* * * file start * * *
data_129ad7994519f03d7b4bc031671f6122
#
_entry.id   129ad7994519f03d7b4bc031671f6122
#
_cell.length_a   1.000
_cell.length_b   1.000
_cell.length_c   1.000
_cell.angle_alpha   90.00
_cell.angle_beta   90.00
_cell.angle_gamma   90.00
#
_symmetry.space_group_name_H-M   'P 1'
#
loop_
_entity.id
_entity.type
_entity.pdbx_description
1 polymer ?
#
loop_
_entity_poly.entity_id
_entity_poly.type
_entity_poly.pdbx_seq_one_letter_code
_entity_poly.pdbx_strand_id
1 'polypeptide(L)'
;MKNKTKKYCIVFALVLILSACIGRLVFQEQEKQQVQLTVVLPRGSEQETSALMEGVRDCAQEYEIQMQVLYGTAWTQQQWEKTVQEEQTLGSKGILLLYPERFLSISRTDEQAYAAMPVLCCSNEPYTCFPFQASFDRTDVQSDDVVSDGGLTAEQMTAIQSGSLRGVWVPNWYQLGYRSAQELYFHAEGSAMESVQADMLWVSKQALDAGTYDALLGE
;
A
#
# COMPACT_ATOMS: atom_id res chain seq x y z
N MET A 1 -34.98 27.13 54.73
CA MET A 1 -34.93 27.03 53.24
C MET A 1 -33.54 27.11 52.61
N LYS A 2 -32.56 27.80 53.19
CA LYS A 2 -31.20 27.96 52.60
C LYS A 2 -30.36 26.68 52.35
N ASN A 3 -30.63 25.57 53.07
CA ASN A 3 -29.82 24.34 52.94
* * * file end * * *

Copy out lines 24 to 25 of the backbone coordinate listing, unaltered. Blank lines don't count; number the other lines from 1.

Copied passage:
_entity_poly.pdbx_strand_id
1 'polypeptide(L)'